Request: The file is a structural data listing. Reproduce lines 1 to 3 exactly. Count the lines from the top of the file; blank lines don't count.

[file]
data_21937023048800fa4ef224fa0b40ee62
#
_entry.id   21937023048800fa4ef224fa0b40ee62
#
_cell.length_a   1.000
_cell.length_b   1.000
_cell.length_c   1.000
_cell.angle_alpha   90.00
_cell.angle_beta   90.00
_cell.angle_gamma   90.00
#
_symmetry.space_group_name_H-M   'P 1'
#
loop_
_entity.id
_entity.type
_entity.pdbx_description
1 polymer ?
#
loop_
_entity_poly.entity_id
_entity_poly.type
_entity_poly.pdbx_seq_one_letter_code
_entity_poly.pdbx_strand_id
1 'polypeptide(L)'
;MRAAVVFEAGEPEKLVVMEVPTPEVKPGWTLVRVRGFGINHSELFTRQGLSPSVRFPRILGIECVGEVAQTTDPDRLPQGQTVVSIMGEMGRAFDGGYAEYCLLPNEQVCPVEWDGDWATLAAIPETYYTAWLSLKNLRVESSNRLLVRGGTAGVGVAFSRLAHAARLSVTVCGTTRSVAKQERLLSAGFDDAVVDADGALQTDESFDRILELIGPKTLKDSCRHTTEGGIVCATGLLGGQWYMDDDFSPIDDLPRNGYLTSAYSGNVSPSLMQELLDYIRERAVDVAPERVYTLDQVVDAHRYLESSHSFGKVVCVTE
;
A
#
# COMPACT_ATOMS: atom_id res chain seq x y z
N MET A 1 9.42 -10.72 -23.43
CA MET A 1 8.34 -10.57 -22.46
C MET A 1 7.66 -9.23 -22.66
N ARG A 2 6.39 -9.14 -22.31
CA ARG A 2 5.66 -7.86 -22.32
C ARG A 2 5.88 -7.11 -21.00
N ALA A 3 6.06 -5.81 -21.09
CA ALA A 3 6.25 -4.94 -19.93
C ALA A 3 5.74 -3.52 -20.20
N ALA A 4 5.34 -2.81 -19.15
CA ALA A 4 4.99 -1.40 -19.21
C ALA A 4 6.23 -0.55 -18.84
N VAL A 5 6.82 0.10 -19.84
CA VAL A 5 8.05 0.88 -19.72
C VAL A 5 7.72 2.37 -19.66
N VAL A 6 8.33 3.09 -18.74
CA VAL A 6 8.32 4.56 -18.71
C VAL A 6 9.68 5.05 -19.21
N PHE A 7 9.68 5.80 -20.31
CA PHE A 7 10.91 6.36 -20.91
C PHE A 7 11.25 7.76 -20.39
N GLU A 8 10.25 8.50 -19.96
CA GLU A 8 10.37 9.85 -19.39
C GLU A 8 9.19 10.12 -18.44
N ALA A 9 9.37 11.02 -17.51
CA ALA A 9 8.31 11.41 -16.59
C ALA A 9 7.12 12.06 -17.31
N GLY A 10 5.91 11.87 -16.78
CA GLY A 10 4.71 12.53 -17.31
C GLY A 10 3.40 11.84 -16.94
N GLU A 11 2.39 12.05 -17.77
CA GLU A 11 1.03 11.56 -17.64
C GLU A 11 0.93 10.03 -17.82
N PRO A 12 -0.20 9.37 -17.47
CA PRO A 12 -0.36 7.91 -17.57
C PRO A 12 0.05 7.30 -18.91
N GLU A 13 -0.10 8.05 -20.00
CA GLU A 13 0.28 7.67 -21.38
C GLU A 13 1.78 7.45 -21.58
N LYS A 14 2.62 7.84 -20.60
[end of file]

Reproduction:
data_21937023048800fa4ef224fa0b40ee62
#
_entry.id   21937023048800fa4ef224fa0b40ee62